Mar 10, 2020 - Technology

The women who set Twitter on fire in 2019

Ariana Grande performs. Photo: Kevin Mazur/Getty Images

Singer Ariana Grande was the most tweeted about woman in the past year, topping politicians like Hillary Clinton and Alexandria Ocasio-Cortez, according to data reported by Twitter.

The big picture: In the past three years, of 125 million tweets about feminism and equality, 3 million specifically mentioned "intersectionality," where race, gender and ethnicity meet. Last year's International Women's Day was among the top topics.

By the numbers ... Most-tweeted-about women globally:

  1. Ariana Grande
  2. Beyonce
  3. Alexandria Ocasio-Cortez
  4. Halsey
  5. Hillary Clinton

Driving the conversation on women in the past year:

  1. International Women’s Day 2019
  2. Protests about violence against women in Spain
  3. Big Brother Brazil discussion between two contestants about feminism
  4. U.S. Women's National Soccer team winning FIFA Women’s World Cup, which spiked the conversation around equal pay with the men’s national team
  5. Guilty verdict in the Harvey Weinstein sex crimes case

Go deeper: International Women's Day and the glass ceiling

Go deeper

International Women's Day and the glass ceiling

Data: Rutgers Center for American Women and Politics; Chart: Andrew Witherspoon/Axios

Women running for national and state office may be on track to break the record-setting runs and gains of 2018, as Republicans try to catch up with their Democratic counterparts.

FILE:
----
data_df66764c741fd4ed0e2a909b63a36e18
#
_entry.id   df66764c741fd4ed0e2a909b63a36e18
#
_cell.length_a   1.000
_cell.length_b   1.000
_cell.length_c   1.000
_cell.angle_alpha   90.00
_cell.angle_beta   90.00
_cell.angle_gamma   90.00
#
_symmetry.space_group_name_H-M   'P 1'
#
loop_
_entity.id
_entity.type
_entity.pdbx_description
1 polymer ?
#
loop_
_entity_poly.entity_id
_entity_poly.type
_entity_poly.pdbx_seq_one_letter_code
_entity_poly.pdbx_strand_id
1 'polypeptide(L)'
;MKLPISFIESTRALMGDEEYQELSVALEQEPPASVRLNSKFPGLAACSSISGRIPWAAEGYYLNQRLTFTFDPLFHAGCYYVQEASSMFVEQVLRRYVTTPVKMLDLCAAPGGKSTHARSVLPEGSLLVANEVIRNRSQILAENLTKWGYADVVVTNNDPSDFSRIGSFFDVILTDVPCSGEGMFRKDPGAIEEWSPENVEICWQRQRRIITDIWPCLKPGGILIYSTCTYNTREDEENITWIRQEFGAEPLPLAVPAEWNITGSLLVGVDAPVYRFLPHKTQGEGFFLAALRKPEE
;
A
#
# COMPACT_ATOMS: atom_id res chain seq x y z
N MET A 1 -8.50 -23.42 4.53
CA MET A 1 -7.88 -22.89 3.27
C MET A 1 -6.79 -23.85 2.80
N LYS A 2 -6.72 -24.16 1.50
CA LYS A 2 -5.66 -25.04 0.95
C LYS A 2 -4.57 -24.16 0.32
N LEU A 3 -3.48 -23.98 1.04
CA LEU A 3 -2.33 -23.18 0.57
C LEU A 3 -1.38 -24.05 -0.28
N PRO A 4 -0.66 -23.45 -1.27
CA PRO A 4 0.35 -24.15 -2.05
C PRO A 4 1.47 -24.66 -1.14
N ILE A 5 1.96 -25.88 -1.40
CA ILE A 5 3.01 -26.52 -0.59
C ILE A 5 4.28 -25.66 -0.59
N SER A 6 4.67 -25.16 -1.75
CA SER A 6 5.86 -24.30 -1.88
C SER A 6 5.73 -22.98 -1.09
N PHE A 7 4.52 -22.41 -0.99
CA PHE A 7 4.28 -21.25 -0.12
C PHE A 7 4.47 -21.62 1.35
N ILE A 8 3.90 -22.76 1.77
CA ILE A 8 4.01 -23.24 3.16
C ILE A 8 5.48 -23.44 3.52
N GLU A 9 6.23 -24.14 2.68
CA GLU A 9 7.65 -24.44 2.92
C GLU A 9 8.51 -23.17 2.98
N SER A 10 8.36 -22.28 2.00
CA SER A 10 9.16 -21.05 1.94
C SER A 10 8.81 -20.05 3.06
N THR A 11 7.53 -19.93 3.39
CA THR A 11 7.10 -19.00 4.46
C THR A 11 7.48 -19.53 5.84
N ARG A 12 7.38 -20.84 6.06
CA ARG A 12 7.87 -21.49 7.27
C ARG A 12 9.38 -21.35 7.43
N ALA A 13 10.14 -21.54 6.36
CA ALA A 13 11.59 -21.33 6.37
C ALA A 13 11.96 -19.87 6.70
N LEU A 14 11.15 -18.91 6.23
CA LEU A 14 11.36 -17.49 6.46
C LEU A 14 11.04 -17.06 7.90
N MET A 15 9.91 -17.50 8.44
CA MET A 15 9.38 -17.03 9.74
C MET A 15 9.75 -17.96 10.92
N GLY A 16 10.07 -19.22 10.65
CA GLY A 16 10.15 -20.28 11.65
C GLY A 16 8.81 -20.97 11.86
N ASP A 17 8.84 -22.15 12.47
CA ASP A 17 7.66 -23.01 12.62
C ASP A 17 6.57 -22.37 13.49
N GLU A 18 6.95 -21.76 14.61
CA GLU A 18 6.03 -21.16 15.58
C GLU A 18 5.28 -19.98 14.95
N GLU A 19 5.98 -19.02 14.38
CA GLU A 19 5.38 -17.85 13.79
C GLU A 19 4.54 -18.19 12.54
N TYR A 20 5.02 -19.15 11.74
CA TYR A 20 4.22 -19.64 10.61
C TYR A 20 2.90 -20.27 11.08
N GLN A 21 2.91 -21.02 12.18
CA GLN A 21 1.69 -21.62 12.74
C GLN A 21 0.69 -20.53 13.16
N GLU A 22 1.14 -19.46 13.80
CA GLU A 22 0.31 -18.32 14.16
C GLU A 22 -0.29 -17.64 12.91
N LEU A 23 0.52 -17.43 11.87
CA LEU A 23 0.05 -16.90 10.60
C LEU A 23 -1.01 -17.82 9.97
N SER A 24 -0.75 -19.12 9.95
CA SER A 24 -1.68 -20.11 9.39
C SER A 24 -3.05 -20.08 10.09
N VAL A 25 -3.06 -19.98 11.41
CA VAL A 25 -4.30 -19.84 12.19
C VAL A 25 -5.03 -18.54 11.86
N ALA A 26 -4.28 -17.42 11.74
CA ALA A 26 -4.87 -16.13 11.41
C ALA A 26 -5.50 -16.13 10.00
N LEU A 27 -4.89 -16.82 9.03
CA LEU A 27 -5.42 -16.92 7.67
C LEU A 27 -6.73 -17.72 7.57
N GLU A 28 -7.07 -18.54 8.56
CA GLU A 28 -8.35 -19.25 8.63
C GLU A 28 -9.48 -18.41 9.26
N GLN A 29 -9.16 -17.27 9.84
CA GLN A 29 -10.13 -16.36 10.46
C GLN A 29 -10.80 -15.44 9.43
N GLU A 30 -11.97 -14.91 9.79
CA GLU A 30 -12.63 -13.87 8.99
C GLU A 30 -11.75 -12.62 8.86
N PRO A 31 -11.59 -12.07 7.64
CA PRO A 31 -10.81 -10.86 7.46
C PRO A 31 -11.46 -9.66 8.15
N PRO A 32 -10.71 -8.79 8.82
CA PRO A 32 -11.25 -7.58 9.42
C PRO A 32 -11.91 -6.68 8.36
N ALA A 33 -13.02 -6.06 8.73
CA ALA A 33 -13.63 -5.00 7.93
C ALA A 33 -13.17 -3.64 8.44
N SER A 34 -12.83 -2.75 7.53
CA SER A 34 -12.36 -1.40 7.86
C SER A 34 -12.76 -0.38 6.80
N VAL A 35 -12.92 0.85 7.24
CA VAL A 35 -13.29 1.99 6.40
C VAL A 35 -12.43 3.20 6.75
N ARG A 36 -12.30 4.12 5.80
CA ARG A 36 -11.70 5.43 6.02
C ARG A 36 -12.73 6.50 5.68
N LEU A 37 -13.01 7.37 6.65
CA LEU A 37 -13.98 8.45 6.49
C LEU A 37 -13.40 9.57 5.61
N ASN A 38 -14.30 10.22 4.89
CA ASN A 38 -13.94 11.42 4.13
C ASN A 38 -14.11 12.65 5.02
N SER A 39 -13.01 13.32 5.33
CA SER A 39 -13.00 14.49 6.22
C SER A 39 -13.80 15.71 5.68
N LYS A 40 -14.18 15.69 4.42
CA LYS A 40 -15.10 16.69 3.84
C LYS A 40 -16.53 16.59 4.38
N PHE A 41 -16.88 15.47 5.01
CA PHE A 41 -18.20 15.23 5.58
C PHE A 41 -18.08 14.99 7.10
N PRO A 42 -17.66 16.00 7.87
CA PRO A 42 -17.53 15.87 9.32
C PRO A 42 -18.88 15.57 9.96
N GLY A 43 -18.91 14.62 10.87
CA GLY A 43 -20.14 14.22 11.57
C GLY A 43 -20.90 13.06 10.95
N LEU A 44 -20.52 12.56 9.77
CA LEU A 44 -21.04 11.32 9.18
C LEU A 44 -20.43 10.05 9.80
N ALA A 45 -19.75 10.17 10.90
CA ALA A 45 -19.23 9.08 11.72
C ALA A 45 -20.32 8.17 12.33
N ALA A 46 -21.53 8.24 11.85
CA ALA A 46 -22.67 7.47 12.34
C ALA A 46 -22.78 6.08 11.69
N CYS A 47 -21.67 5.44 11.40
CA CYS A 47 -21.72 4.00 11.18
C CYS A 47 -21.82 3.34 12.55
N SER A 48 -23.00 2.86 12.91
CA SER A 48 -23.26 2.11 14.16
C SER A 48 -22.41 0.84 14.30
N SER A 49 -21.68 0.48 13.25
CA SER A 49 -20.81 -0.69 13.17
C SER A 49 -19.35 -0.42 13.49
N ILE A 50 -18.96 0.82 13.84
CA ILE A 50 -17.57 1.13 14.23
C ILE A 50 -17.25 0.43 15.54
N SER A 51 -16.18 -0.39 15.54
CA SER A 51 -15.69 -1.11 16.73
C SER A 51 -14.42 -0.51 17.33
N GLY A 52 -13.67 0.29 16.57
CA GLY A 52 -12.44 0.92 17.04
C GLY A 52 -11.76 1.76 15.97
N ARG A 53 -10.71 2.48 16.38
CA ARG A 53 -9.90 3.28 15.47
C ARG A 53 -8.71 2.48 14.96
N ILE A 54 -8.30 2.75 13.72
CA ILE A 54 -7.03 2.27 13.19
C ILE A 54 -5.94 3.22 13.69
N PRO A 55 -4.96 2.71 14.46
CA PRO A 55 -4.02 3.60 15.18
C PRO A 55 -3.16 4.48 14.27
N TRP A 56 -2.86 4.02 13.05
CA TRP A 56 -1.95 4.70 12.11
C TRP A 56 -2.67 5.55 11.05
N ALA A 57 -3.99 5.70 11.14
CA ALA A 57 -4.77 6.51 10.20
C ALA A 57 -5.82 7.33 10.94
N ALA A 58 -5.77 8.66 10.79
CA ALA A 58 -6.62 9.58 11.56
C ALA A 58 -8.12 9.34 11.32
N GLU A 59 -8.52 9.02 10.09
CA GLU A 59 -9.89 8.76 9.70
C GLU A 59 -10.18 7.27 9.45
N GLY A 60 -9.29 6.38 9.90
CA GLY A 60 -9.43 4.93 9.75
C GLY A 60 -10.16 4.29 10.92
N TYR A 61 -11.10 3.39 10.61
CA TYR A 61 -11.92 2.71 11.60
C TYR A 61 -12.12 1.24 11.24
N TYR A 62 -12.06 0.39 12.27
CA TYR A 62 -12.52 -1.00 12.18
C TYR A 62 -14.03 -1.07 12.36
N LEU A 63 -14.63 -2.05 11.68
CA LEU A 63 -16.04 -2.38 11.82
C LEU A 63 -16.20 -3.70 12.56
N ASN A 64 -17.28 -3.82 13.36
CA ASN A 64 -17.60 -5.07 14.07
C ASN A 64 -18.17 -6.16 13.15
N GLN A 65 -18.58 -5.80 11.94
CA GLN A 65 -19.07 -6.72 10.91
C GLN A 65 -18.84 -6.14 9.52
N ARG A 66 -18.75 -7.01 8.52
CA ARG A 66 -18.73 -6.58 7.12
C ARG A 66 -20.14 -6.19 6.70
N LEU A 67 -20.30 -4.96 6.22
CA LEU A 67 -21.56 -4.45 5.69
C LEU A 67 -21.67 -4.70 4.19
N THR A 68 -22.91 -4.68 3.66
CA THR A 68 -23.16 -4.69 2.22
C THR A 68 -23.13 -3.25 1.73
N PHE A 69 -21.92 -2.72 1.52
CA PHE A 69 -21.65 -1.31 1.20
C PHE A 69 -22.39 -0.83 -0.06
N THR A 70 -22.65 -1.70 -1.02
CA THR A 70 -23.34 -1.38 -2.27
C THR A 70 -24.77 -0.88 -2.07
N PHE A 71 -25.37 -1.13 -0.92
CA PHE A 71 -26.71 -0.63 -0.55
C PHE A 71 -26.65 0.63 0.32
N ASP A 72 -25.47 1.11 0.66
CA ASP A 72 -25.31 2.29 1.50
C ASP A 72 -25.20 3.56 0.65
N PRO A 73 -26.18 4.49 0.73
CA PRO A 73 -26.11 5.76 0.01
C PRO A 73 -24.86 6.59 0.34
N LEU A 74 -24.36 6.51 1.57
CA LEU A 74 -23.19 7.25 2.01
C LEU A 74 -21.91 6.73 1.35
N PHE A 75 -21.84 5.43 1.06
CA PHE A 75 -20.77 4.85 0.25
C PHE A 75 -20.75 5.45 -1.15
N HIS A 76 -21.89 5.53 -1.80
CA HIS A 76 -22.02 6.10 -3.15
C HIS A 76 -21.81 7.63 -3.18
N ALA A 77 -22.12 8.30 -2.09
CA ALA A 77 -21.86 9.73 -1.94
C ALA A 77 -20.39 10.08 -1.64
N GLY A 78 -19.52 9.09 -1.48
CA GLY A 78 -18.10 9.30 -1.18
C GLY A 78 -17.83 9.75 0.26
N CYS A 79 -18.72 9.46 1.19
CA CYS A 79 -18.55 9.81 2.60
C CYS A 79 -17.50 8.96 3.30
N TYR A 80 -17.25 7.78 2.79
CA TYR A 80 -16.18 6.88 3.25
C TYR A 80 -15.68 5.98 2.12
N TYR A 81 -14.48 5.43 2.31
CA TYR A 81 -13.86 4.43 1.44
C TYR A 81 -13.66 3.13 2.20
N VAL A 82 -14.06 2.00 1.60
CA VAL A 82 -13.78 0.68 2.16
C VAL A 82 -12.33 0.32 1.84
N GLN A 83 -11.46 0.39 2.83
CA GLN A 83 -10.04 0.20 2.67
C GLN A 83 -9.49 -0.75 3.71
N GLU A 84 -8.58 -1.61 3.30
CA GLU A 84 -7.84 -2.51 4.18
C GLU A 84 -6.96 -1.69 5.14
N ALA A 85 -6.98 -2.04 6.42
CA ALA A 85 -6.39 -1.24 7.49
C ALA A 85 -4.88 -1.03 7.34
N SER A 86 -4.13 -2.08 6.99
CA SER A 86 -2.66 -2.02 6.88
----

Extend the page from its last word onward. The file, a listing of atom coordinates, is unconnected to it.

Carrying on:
Yes, but: The Super Tuesday results, and Elizabeth Warren's withdrawal, effectively ended any chance that this will be the year a woman wins the presidency. On International Women's Day this weekend, it's worth remembering that the struggle to reach the White House masks a lot of real progress at lower levels.

Female protesters often lead to effective mass movements

Photo Illustration: Sarah Grillo/Axios. Photos: Mahmoud Hjaj/Anadolu Agency via Getty Images, Marwan Naamani/picture alliance via Getty Images, and ANWAR AMRO/AFP via Getty Images

Gender-based violence, WhatsApp message taxes and the rising cost of bread have set off some of the largest protests in the past year, and women were among the first in the streets, often risking their personal safety.

Driving the news: Women in Mexico have organized "A Day Without Us," a national strike on March 9, to coincide with International Women's Day. Women are encouraged to "disappear": to stay at home, away from work, out of stores and off the streets to highlight their vital role, The New York Times writes.

Go deeperArrowMar 9, 2020 - World

China's domestic violence epidemic

A former domestic abuser who now volunteers to help others stop their abusive behavior. Photo: Felix Wong/South China Morning Post via Getty Images

Chinese activists say domestic violence cases have risen dramatically as people across much of the country have been quarantined during the coronavirus outbreak.

Why it matters: As International Women's Day approaches this year, China is reneging on its constitutional commitment to gender equality.

Go deeperArrowMar 7, 2020 - World